You Going To Jail Now: How to Manage Workplace Anger

These three steps will ensure you never lose your cool

(Image: Thinkstock)

In September, we watched in shock as 59-year-old Cleveland bus driver, Artis Hughes, delivered a Mortal Kombat-style uppercut to irate passenger, 25-year-old Shi’dea Lane, during a heated altercation. The video that was shot with the camera phone of another passenger immediately went viral, accumulating more than 3 million views in just 24 hours. Hughes was immediately suspended from the Greater Cleveland Regional Transit Authority without pay and on the Nov. 6, the 25-year transportation veteran received his ultimate walking papers.

Despite whether the passenger laid hands on Hughes first, if this situation were handled differently, Hughes could’ve walked away with his job still intact. In the workplace, you will be forced to work with different personalities, some of which you may not get along with. Before you get in a situation that involves removing earrings, balling up fists, or jumping over tables Evelyn Lozada-style, check these three tips on how to keep your cool in the workplace:

Woo-sah and fight the urge to impulsively react: Learning self-control is one of the best things you can do if you want to keep your job. Only you know the triggers when anger is building, so learn to recognize them when they begin. The moment you begin to feel agitated, start taking deep breaths, counting down from 10. Interrupt your angry thoughts by closing your eyes, and try to relax your muscles. Think to yourself, ‘Is it really that serious?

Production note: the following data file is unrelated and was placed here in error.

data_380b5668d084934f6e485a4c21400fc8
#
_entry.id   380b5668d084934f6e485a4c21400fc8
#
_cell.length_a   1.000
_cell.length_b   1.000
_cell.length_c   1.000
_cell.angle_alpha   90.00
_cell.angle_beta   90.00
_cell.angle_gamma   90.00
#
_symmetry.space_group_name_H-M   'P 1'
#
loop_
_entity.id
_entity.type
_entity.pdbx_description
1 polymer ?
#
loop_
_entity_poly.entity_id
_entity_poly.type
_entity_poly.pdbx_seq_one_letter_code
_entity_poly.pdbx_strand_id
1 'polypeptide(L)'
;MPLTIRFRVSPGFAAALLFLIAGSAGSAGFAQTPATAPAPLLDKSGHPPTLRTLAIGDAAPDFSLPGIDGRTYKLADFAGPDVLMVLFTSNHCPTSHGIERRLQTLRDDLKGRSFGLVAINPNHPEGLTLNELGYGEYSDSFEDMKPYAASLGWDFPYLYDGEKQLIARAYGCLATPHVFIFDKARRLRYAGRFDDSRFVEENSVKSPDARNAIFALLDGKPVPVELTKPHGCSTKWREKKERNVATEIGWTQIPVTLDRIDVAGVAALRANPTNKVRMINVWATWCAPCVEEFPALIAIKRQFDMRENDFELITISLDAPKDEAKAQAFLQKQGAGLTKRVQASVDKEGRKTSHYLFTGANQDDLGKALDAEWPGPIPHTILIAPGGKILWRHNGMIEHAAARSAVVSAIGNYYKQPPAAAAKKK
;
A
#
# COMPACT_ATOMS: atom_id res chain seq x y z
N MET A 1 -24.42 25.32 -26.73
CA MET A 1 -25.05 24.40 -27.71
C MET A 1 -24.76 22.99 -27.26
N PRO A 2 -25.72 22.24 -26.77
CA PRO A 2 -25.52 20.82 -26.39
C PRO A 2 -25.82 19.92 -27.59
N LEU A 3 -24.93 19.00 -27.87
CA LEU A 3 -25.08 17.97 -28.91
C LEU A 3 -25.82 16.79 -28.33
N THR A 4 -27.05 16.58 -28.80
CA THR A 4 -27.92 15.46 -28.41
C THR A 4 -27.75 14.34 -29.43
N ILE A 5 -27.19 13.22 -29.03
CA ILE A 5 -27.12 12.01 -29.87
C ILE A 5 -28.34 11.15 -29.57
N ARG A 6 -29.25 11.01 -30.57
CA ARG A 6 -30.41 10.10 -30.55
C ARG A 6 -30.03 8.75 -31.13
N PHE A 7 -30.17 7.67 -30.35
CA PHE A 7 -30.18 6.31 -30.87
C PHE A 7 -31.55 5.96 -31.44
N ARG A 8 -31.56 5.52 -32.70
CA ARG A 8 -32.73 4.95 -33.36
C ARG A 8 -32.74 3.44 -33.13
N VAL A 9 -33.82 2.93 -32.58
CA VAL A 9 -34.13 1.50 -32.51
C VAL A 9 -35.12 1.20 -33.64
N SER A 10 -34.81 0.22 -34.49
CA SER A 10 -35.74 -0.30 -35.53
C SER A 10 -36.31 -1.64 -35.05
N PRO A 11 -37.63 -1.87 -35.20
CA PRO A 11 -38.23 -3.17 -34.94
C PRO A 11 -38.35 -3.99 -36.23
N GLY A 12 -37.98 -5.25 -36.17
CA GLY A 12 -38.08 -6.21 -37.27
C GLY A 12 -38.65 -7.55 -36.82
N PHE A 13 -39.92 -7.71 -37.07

Remove yourself and take a walk. If the relaxation and breathing exercises don’t help, try taking a walk around the building, or even outside, if possible. Instead of sitting and simmering in your negative thoughts, going for a quick walk will help to release some anxiety and will direct your anger elsewhere.

Always angry? Consider self-evaluation — therapy, even. Anger is a natural emotion that we all feel. However, if you find yourself constantly angry or irritated at work, you may want to consider getting counseling to find the root of it. It may not be the job at all, but you may find the environment doesn’t help. It only takes one fiery incident to become the angry employee no one wants to work with, and that’s just not hot.

Follow Jamie Harrison on Twitter @JayNHarrison.

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